There has been a lot of debate regarding the performance of country’s economy. On one hand critics points out serious flaws and increasing concerns whereas on the other hand the government will tell you that performance of Pakistan’s economy is at its best. Handpicked reports of foreign publications are cited as proof of Pakistan’s growing economic powers.
But according to a recent report every Pakistani owes over Rs115,000 as the country’s pile of total debt and liabilities increased to Rs23.14 trillion by the end of December 31, 2016, a year-on-year increase of 10%, according to provisional figures updated by the State Bank of Pakistan (SBP). Foreign reserves are on the decline (reserves have fallen by $1.9 billion since October 2016) and amidst shrinking exports, stagnant remittances (that are now starting to show signs of decline) and likely increase in oil prices in the coming months the pressure on Pakistan’s foreign reserves will grow further, debt servicing requirements will further add to the pressure on the country’s reserves. Pakistan’s balance of trade is also alarming, exports have not shown any increase over the past few years and in fact they have declined while the imports continue to grow. In order to curb this balance of payments difference, the State Bank of Pakistan has recently introduced regulatory measures to discourage imports of consumer goods. By and large, as the situation stands, experts foresee Pakistan’s debt requirements increasing further in the coming years. It is predicted that the government will opt for another IMF bailout plan around the upcoming 2018 general election.
The much touted foreign exchange reserves of the country rely heavily on remittances. Last week, the State Bank of Pakistan (SBP) issued a report that warns of the economic impact of declining remittances. Declining remittances will have direct effect on consumption, investment and the exchange rate.
Finance Minister Ishaq Dar recently penned an op-ed on Pakistan’s debt issue but was dismissive of the problem. The Minister wrote ’some inherently skeptical analysts have gone overboard with predictions of doomsday scenario for Pakistan’s debt and liabilities. Not surprisingly, their analyses are largely built on misinterpretations rather than facts. However amidst rising debt, shrinking exports and declining foreign reserves people have every right to be skeptical, we also have history of achieving short term stability at the cost of long term stability. Who doesn’t remember the mighty claims during the tenure of foreign President Pervez Musharraf that all is well on the economic front. Back then, it was also the foreign reserves that were cited as the government success on the economic front. However that ‘bubble’ was short lived and the coming years proved that short term measures did more harm and than good to the country’s economy.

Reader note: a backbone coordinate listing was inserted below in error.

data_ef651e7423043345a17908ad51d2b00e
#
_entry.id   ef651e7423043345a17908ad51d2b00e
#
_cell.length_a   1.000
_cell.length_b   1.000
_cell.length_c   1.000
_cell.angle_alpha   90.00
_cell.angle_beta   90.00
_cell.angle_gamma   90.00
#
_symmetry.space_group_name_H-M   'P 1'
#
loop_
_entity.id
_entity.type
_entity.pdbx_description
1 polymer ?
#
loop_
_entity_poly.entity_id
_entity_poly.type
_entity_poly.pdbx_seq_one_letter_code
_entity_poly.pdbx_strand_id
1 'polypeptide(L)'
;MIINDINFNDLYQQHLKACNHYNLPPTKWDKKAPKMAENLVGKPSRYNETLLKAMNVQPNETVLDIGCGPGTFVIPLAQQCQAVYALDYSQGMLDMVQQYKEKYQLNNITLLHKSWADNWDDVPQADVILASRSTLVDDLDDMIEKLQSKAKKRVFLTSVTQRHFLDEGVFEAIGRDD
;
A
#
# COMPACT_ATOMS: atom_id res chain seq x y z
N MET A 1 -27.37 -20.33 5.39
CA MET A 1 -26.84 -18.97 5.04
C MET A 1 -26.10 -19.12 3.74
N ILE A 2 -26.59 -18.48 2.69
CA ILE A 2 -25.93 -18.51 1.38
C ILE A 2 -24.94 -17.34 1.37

For now the government continues to rubbish concerns regarding debt servicing requirements, foreign reserves and exports. But that will not solve the problem. Some experts have also expressed concern regarding the problems that CPEC-related loan repayments will cause in the coming years. The government needs to ensure that it doesn’t put the country’s long term economic good at risk for short term good, this might propel the party in the upcoming elections but the risks being incurred in this regard could prove costly.
A stable economy shouldn’t not be heavily dependent on remittances.
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